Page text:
From deep state to deeper state?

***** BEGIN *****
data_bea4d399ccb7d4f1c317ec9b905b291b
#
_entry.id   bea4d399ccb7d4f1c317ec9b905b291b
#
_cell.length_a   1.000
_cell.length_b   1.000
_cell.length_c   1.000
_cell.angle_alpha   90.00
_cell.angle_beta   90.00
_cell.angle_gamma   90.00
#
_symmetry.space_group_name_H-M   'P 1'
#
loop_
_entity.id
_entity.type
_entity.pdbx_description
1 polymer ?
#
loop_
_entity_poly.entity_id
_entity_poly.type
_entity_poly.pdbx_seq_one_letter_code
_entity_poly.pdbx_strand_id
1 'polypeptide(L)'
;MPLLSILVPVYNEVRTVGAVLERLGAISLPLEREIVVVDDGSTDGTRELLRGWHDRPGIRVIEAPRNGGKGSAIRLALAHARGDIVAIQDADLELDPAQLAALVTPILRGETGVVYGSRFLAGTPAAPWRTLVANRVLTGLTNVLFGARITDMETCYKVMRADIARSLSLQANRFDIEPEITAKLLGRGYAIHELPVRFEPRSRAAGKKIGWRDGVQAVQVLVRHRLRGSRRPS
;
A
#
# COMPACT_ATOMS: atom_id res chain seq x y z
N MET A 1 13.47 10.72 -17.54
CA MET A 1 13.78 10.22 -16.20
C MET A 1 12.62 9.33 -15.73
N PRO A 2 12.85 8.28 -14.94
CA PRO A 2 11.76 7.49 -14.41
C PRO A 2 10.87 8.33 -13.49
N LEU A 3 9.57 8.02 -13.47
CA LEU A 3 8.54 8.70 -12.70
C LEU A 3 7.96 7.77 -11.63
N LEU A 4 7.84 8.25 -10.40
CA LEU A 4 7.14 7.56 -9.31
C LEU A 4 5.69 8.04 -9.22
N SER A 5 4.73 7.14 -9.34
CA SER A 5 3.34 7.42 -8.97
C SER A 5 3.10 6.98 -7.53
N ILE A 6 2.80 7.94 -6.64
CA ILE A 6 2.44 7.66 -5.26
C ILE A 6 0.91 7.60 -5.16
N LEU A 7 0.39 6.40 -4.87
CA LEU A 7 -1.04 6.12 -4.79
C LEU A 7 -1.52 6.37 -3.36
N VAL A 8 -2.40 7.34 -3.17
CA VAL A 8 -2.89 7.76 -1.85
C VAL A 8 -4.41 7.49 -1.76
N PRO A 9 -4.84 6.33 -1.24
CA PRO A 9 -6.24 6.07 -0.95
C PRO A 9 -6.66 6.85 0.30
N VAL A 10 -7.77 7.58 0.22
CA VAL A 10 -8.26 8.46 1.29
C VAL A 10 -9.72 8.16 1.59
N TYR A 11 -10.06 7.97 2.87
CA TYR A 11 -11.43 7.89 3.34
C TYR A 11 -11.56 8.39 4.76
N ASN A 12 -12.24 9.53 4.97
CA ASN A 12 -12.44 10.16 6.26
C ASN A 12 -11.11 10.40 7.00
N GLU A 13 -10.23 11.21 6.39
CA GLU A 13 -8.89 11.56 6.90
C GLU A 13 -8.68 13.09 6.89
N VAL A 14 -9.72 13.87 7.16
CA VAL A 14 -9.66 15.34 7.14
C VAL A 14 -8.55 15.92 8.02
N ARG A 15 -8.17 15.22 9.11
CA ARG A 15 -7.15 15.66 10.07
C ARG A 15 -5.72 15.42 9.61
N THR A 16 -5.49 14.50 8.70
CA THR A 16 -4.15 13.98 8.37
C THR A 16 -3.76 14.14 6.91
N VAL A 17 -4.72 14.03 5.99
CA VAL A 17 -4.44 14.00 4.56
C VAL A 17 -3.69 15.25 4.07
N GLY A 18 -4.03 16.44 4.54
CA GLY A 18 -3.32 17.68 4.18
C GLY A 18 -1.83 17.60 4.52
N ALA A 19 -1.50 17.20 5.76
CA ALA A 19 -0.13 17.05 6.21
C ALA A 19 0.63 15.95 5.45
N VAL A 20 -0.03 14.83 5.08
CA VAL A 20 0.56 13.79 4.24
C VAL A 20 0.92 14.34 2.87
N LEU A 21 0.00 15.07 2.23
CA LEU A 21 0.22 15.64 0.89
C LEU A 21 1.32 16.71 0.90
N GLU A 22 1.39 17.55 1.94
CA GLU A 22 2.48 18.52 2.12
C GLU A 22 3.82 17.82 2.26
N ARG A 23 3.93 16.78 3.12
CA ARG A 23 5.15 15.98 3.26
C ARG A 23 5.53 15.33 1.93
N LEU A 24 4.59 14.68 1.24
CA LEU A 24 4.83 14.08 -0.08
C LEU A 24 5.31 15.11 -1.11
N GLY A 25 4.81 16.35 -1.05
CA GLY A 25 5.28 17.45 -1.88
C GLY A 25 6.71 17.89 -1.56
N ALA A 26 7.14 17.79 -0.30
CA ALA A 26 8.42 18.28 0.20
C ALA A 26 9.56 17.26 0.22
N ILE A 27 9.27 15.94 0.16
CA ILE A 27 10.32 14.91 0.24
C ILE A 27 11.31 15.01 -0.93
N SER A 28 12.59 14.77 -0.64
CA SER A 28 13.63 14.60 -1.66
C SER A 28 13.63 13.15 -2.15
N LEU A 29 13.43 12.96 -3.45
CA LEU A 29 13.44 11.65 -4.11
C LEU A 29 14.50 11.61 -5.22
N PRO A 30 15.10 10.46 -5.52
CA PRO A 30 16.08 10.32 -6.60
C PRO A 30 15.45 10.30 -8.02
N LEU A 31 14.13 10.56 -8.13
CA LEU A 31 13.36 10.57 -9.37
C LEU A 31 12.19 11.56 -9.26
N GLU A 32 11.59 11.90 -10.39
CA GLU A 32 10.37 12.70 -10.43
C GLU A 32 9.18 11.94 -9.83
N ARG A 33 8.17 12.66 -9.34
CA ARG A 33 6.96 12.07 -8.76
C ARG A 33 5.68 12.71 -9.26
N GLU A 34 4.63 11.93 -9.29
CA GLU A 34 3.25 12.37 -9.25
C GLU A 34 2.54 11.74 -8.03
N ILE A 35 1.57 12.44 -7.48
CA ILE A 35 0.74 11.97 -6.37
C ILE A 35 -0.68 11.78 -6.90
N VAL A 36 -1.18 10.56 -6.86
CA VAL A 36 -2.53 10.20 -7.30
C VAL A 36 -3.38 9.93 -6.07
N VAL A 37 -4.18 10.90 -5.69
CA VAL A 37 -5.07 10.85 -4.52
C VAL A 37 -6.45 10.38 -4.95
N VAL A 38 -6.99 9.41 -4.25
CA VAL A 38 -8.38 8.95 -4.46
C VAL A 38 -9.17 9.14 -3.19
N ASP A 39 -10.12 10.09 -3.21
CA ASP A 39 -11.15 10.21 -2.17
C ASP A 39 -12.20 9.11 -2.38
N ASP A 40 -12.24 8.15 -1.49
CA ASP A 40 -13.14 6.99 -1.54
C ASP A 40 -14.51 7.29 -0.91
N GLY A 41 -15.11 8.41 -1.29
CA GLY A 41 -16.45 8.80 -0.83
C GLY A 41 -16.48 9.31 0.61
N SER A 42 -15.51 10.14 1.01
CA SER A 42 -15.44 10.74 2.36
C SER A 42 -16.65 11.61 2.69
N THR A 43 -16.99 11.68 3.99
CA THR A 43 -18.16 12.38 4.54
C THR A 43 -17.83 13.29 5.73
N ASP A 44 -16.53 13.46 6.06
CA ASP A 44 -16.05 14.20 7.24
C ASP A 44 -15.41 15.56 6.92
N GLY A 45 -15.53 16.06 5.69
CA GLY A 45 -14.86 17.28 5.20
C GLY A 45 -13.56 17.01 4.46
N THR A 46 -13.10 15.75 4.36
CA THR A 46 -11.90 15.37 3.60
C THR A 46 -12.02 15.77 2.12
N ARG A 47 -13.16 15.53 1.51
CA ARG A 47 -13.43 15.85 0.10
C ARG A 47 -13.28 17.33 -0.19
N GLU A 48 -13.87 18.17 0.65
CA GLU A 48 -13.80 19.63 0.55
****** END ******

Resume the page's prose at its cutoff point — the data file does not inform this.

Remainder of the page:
When Turkey’s Islamist-rooted Recep Tayyip Erdogan became prime minister in 2003, many in Greece believed that a new era had dawned for Greek-Turkish relations. The stereotypes which often govern people’s consciousness had, once again, done their job well; they had convinced us that the «good guy» had come along and would change everything for the better, eventually putting the «bad guys» in their place – namely Turkey’s military establishment. Of course all this seems so long ago, almost as if it never happened. Turkey’s Islamic-rooted government has often shown itself to be far more rigid than the so-called «deep state» of the Turkish military. This is reminiscent of something that would be expedient to keep in mind: Turkey’s invasion of Cyprus was not orchestrated by a right-wing general of the deep state but by the late Socialist prime minister Bulent Ecevit. Let’s not kid ourselves. A nation’s actions and bilateral relations are not based on moral principles or domestic democratic considerations but on a range of interests. So now, shortly before the election of a new Turkish president and with tension rising along Turkey’s border with Iraq, we should start thinking seriously – and without resorting to stereotypes – about whether Greece would in fact be better off next to a Turkey in which the traditional deep state is supplanted by an even deeper state. If the so-called Kemalist pashas are gradually replaced by real Islamist pashas who bow to Allah and no one else, would this boost Greek-Turkish relations and security in the region or not? This is the most crucial question for Athens at the present time. Moreover, we often have problems with a Turkey that enjoys American support. But we should prepare ourselves for the contingency of Turkey finding itself positioned opposite the USA one day in the near future. Once upon a time, when our hopes and fears were greater, such an eventuality may have fueled certain ambitions in Athens. But those days are well and truly in the past. Which is probably for the best. Those who believe Greece would gain from a Turkey in which most power – political and military – was in the hands of the «children of Allah,» should reconsider their stance. Particularly as recent developments have shown that the Turkish chief of general staff (the much-maligned General Yasar Buyukanit, who is visiting Greece) is currently Turkey’s most serious and credible interlocutor. If nothing else, Buyukanit has at least kept his word. He pledged to reduce tension in bilateral relations and during the past few months this has indeed been the case. Also, he does not threaten to raise hell if Turkey fails to join the European Union, as the government has constantly done. In view of developments in Turkey’s interior and on its border with Iraq, a new balance of power is clearly forming. The question is: Can we see this or are we blinded by stereotypes?

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